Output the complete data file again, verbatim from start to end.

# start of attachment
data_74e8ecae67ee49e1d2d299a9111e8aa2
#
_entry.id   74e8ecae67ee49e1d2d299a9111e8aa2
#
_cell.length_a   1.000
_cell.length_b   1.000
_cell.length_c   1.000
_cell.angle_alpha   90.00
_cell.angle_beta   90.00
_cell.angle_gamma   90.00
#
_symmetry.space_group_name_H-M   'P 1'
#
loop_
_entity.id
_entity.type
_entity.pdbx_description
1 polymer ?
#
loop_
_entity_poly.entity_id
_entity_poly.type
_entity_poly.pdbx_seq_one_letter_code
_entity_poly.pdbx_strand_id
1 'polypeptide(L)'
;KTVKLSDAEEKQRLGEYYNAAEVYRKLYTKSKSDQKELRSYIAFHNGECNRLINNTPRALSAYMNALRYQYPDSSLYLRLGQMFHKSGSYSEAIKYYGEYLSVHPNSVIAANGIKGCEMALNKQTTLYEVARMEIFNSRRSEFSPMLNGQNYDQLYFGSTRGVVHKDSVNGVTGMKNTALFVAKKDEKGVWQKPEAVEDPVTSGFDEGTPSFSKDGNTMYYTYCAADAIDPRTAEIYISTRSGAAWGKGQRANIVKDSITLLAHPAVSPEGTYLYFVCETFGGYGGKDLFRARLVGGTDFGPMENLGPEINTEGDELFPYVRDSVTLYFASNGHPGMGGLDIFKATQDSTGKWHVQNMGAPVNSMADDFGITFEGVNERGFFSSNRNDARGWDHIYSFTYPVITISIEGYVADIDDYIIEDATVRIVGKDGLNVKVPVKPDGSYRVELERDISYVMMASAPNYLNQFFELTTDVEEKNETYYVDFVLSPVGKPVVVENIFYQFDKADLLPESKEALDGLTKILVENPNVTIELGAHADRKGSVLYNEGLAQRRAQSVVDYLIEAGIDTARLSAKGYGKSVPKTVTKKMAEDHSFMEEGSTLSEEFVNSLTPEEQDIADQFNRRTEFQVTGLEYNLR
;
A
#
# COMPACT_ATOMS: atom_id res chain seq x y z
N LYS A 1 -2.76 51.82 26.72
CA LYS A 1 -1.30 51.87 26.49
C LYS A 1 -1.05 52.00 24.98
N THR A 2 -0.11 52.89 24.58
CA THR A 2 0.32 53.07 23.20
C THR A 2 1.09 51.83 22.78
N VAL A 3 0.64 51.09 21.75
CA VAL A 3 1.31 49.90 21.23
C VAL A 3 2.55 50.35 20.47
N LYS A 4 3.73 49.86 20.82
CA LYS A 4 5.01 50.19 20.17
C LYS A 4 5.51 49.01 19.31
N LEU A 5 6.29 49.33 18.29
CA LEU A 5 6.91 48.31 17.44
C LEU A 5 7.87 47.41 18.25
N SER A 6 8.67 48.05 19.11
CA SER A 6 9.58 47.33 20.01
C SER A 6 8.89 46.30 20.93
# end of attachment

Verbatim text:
data_74e8ecae67ee49e1d2d299a9111e8aa2
#
_entry.id   74e8ecae67ee49e1d2d299a9111e8aa2
#
_cell.length_a   1.000
_cell.length_b   1.000
_cell.length_c   1.000
_cell.angle_alpha   90.00
_cell.angle_beta   90.00
_cell.angle_gamma   90.00
#
_symmetry.space_group_name_H-M   'P 1'
#
loop_
_entity.id
_entity.type
_entity.pdbx_description
1 polymer ?
#
loop_
_entity_poly.entity_id
_entity_poly.type
_entity_poly.pdbx_seq_one_letter_code
_entity_poly.pdbx_strand_id
1 'polypeptide(L)'
;KTVKLSDAEEKQRLGEYYNAAEVYRKLYTKSKSDQKELRSYIAFHNGECNRLINNTPRALSAYMNALRYQYPDSSLYLRLGQMFHKSGSYSEAIKYYGEYLSVHPNSVIAANGIKGCEMALNKQTTLYEVARMEIFNSRRSEFSPMLNGQNYDQLYFGSTRGVVHKDSVNGVTGMKNTALFVAKKDEKGVWQKPEAVEDPVTSGFDEGTPSFSKDGNTMYYTYCAADAIDPRTAEIYISTRSGAAWGKGQRANIVKDSITLLAHPAVSPEGTYLYFVCETFGGYGGKDLFRARLVGGTDFGPMENLGPEINTEGDELFPYVRDSVTLYFASNGHPGMGGLDIFKATQDSTGKWHVQNMGAPVNSMADDFGITFEGVNERGFFSSNRNDARGWDHIYSFTYPVITISIEGYVADIDDYIIEDATVRIVGKDGLNVKVPVKPDGSYRVELERDISYVMMASAPNYLNQFFELTTDVEEKNETYYVDFVLSPVGKPVVVENIFYQFDKADLLPESKEALDGLTKILVENPNVTIELGAHADRKGSVLYNEGLAQRRAQSVVDYLIEAGIDTARLSAKGYGKSVPKTVTKKMAEDHSFMEEGSTLSEEFVNSLTPEEQDIADQFNRRTEFQVTGLEYNLR
;
A
#
# COMPACT_ATOMS: atom_id res chain seq x y z
N LYS A 1 -2.76 51.82 26.72
CA LYS A 1 -1.30 51.87 26.49
C LYS A 1 -1.05 52.00 24.98
N THR A 2 -0.11 52.89 24.58
CA THR A 2 0.32 53.07 23.20
C THR A 2 1.09 51.83 22.78
N VAL A 3 0.64 51.09 21.75
CA VAL A 3 1.31 49.90 21.23
C VAL A 3 2.55 50.35 20.47
N LYS A 4 3.73 49.86 20.82
CA LYS A 4 5.01 50.19 20.17
C LYS A 4 5.51 49.01 19.31
N LEU A 5 6.29 49.33 18.29
CA LEU A 5 6.91 48.31 17.44
C LEU A 5 7.87 47.41 18.25
N SER A 6 8.67 48.05 19.11
CA SER A 6 9.58 47.33 20.01
C SER A 6 8.89 46.30 20.93